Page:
I bet you don’t feel like a teacher yet, do you? No. You feel like a fraud. It’s as if the pilot just fainted and someone put the joystick in your hands. You’re wondering when a grown-up will be back to take the class. Well, buster, the grown-up is you. Their lives are in your hands. Suddenly, life is no longer a training exercise; suddenly, you are live, on air.
Engaging with parents is one of the more difficult aspects of an NQT’s induction year. You may have excellent subject knowledge and have been trained in managing classroom behaviour, but dealing with difficult or hard-to-engage parents brings a different set of challenges.
A student teacher will have been largely sheltered from involvement with parents on their school placements by more experienced colleagues, but once in the job, this relationship becomes part of the front line of teaching.
You may have qualified and secured your first post – but that doesn’t stop you from feeling nervous when you start work as an NQT. Developing your presence in the classroom can help you to project confidence. “Building a presence is important because it helps to give your teaching some authority, so that students have trust in you, which then helps them to learn,” says Alison Wood, a freelance educational consultant in Hertfordshire, and an English secondary school teacher.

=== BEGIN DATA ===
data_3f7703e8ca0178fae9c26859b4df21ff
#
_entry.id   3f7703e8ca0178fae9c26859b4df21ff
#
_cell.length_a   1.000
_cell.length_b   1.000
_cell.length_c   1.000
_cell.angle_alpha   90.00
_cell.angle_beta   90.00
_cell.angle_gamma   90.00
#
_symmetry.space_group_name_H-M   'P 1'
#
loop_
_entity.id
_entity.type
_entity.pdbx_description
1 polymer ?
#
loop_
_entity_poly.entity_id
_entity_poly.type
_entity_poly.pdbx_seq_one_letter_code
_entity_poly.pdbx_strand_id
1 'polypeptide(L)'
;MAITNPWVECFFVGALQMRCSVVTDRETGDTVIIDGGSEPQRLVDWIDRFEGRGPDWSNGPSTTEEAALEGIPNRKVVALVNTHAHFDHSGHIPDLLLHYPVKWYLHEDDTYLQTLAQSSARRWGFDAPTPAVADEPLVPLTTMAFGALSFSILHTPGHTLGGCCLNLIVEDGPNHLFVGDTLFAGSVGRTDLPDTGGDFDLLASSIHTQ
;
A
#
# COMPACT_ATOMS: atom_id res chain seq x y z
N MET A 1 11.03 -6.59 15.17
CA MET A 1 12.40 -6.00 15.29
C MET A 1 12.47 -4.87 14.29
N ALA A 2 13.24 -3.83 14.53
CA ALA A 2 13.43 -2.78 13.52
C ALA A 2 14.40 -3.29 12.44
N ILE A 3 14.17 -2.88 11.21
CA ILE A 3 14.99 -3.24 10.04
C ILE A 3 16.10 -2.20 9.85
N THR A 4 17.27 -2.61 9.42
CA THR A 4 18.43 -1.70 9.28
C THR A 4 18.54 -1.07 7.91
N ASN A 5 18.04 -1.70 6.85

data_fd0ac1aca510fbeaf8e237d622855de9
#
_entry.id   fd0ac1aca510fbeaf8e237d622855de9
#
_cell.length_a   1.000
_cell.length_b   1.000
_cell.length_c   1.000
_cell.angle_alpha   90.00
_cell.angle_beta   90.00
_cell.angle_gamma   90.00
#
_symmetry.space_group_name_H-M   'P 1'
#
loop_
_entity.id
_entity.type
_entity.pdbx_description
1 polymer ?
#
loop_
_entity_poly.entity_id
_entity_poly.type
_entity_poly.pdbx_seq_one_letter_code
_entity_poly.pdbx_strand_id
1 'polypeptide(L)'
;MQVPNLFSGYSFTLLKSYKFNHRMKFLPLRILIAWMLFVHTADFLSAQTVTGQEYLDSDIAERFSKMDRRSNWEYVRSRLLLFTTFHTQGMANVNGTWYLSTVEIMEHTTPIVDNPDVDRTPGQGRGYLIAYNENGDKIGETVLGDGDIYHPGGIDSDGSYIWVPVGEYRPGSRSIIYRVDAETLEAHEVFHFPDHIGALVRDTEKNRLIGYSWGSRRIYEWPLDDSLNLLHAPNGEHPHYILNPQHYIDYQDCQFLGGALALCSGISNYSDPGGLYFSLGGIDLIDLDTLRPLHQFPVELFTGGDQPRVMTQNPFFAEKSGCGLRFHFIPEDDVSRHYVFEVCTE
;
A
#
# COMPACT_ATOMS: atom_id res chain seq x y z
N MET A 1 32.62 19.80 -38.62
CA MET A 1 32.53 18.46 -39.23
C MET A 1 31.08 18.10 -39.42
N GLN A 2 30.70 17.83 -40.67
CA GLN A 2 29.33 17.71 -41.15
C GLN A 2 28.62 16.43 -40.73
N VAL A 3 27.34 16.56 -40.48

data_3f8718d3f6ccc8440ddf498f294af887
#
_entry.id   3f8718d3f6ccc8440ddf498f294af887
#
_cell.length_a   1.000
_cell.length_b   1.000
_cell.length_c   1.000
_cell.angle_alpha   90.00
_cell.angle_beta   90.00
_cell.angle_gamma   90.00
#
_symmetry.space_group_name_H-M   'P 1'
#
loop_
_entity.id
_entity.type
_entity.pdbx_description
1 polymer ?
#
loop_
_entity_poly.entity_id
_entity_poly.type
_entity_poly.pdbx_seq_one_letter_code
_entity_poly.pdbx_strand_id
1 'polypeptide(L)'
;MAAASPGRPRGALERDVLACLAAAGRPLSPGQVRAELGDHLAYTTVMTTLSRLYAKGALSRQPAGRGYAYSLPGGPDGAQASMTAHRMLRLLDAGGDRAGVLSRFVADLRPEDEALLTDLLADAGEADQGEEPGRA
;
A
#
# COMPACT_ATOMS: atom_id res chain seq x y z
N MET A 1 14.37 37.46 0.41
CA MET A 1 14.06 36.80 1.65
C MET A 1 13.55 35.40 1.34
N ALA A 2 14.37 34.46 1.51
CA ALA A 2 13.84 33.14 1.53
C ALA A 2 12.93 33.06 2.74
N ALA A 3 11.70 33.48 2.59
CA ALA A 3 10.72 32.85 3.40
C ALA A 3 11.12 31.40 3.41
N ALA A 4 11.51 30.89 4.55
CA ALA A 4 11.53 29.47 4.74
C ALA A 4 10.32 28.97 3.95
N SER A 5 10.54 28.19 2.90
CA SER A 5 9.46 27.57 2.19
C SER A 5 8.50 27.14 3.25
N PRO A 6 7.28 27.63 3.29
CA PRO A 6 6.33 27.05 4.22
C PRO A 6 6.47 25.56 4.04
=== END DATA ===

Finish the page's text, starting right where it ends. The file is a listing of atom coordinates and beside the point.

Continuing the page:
Here are a few suggestions to help you set clear targets, use appropriate targets and get keep all parties involved.
1 Keep your purpose in mind
Like it or loathe it, you are probably going to have to write numerous assignments, essays or studies during your teacher training. So what can you do to minimise the stress?
It was breaktime and Stephen Brierley was hoping to catch up on some marking. He was a new teacher in an 11-16 comprehensive and keen to make use of every spare moment of preparation time.
Year 11 have their GCSEs looming on the horizon. It’s time to think about revision. February is a good time to review progress.
Geography teachers share some of their best lesson ideas, including place value, maintaining atmospheres, Indian cuisine and model plans
Teachers mark in a wide variety of ways. The marking style you choose also depends on the age range and subjects you teach.